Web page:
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Powell Impresses Congress With U.N. Presentation, but Questions Remain as to Next Step

While many Members of Congress said Secretary of State Colin Powell made a strong case Wednesday morning that Iraq is not complying with the United Nations’ orders, they have questions about how to proceed from here.

“Using documentary evidence gathered from a variety of sources, Secretary Powell systematically unveiled the true nature of the [Saddam] Hussein regime, how it harbors weapons of mass destruction, how it supports terrorist organizations (including Al Qaeda), how it has used chemical and biological weapons against its citizens and its neighbors in the past, and how it continues to subvert the United Nations resolutions this very day,” Speaker Dennis Hastert (R-Ill.) said in a statement.

And Democrats were in agreement. House Minority Whip Steny Hoyer (D-Md.) said Powell proved Iraq is in “material breach” of the U.N. resolution demanding that the country disarm.

“Powell made a very powerful and irrefutable case,” said Senate Foreign Relations ranking member Joseph Biden (D-Del.).

What is not so clear is what to do next.

Many Members urged President Bush to seek further U.N. approval before taking military action.

“The president must engage in personal diplomacy and he must get another resolution,” Biden said, adding that Powell’s speech Wednesday should embolden the country’s European allies to do so.

However, many Members said the United States could legally act without additional U.N. Security Council backing, because previous resolutions already granted such authority.

Senate Republican Policy Committee Chairman Jon Kyl (Ariz.) went even further, saying Tuesday on the chamber floor: “I would argue also in some respects it is not desirable to keep going back to the United Nations Security Council for approval,” he said.

While lawmakers debated the merits of going back to the United Nations, even those who attended an early-morning meeting with Bush said they did not know what he would do.

Senate Foreign Relations Chairman Dick Lugar (R-Ind.) said he did not know if Bush would seek another resolution.

Some lawmakers came down clearly on the side of avoiding war.

Reps. Peter DeFazio (D-Ore.) and Ron Paul (R-Texas) introduced a bill to repeal the resolution Congress passed last fall granting Bush authority to use force if necessary to disarm the Iraqi leader.

Sen. Lincoln Chafee, the moderate Republican from Rhode Island who often breaks with his party, said he would like inspections to continue.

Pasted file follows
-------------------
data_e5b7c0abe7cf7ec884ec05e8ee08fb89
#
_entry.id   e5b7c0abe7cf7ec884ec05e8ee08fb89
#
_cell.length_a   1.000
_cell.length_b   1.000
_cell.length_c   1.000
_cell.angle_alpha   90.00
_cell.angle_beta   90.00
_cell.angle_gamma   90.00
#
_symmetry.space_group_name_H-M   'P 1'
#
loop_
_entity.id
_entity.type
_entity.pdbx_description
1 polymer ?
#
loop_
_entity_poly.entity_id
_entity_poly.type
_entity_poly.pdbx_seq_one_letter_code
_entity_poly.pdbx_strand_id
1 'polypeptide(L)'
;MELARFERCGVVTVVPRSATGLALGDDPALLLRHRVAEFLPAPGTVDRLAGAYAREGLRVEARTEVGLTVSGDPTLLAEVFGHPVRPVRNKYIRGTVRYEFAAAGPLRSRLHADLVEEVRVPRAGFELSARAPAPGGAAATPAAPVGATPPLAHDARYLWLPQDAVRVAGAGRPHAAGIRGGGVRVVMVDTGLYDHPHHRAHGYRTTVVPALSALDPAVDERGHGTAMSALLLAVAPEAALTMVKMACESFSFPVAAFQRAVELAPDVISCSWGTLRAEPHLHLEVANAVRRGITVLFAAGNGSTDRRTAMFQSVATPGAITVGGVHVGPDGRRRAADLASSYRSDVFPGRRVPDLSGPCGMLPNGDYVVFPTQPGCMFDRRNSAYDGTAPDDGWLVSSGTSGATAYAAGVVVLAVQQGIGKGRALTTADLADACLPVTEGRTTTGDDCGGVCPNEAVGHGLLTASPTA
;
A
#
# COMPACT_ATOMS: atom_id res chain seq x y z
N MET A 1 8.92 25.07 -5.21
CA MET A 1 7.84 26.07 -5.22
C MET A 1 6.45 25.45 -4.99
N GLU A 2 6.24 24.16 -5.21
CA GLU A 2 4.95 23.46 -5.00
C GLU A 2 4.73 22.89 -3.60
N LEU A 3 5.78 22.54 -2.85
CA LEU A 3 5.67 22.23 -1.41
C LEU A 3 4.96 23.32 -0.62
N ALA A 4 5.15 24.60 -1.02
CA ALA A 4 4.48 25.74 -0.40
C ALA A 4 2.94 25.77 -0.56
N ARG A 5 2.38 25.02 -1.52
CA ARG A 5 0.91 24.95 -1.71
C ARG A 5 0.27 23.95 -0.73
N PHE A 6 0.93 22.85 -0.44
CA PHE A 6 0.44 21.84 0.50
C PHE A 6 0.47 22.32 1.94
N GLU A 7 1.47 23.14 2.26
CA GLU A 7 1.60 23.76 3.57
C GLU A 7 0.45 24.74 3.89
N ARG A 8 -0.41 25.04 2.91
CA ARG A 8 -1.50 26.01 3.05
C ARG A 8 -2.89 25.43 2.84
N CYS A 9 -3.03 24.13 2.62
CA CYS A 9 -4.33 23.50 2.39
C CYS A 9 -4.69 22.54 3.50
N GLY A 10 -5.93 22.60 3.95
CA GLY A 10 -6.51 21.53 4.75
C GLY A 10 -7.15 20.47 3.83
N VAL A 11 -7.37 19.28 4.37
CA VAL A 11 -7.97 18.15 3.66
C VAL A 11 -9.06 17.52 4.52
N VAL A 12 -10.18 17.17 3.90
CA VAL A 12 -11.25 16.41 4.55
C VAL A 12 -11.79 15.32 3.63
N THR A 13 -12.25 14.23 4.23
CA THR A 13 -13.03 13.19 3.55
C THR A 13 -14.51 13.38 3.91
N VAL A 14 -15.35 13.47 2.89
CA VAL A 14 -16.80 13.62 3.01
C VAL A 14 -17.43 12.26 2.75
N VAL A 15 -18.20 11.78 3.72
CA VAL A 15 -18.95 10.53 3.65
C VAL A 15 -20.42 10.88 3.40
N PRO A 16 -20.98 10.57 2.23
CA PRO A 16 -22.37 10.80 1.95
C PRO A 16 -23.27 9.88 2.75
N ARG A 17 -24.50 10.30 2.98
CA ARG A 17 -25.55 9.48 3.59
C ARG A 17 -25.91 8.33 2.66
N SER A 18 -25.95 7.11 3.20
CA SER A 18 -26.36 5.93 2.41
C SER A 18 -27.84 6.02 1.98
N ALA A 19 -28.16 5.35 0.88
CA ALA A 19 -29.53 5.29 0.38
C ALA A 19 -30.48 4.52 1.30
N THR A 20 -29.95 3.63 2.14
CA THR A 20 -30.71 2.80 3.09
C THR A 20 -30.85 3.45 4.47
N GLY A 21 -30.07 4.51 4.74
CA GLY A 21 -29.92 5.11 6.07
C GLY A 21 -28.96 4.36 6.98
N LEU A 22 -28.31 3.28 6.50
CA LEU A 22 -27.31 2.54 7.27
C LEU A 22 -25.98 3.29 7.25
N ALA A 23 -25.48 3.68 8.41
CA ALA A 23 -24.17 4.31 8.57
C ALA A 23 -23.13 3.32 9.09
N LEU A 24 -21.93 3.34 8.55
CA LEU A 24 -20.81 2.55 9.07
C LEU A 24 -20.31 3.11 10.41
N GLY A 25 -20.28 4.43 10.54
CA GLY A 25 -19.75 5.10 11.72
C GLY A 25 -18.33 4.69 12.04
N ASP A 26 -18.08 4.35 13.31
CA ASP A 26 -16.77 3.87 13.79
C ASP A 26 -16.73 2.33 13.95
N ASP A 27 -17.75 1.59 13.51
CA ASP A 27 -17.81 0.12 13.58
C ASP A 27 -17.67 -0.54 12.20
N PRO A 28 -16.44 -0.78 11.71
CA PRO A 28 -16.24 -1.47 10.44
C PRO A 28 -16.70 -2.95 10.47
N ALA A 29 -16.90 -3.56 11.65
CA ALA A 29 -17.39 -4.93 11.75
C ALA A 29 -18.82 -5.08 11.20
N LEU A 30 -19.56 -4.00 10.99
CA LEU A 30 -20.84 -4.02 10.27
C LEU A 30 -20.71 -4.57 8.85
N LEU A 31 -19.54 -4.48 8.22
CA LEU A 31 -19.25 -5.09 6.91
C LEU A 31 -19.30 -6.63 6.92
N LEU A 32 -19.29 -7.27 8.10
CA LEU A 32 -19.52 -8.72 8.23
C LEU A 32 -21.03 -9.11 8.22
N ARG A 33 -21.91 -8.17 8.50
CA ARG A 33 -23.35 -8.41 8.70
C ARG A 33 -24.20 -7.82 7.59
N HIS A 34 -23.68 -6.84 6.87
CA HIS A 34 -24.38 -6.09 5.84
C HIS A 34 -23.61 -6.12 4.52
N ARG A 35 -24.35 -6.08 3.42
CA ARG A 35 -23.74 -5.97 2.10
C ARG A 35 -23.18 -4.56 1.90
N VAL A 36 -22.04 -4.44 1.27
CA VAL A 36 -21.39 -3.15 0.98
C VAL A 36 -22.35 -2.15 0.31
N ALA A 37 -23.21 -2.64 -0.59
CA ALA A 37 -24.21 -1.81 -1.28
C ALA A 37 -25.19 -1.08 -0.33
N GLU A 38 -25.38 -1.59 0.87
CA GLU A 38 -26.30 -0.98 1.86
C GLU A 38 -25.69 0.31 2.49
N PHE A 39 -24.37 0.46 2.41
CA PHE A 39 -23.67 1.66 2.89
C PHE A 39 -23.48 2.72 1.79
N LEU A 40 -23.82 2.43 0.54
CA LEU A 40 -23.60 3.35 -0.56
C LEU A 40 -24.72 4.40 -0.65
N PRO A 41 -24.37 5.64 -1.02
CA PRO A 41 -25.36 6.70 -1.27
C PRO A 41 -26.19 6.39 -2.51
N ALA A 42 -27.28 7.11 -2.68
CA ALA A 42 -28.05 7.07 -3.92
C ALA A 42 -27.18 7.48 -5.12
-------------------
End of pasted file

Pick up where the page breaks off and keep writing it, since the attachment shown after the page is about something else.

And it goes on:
“I want peace,” he said.

House Minority Leader Nancy Pelosi (D-Calif.) said she too was not ready for war yet.

“Before going to war, we must exhaust all alternatives, such as the continuation of inspections, diplomacy and the leverage provided by the threat of military action,” Pelosi said in a statement.

Others sounded a more hawkish call.

“For people of common sense, no such additional evidence is needed: Terrorists and terror states have to be eliminated,” House Majority Leader Tom DeLay (R-Texas) said in a statement.

“We won’t delegate decisions determining our national security to dissolute countries which stubbornly refuse to lift their collective heads from the sand,” DeLay continued.

Most lawmakers, such as Sen. Olympia Snowe (R-Maine), fell somewhere in between, calling on the international community to back the United States and take collective action against Hussein, if necessary.

Senate Majority Leader Bill Frist (R-Tenn.) added urgency to the call for U.N. engagement.

“It is my hope … the U.N. will act with resolve, in days, not months, to purge this threat,” he said in a statement. “The United States is a patient nation, but there’s a limit to that patience and time is running out for this rogue leader.”

Allowing for the possibility that the United Nations may not do more, Sen. Robert Byrd (D-W.Va.) said that in such a case, Bush should come back to Congress for a formal war declaration.

Looking even further down the road, Biden said the president should prepare the public for a long, involved conflict if the war drums are heeded.

“Many people think this is going to be a redo of 1991,” Biden said. “That it will be quick and relatively bloodless for our side and that Johnny will come marching home. But Johnny will not come marching home.”

Conquering forces will have to stay at least 10 years to secure Iraq’s transition from dictatorship to democracy, he said.

And that runs contrary to statements Bush made during the 2000 campaign that he is not interested in nation building, because “this is nation building,” Biden said.

Then there is the issue of how to pay for a war, Biden said, adding that Bush’s fiscal 2004 budget does not include war costs.

Rep. Dennis Kucinich (D-Ohio) may be ahead of everyone. On Wednesday he introduced a bill that would tax oil companies’ “windfall” profits to help finance a war and also to prevent price gouging.

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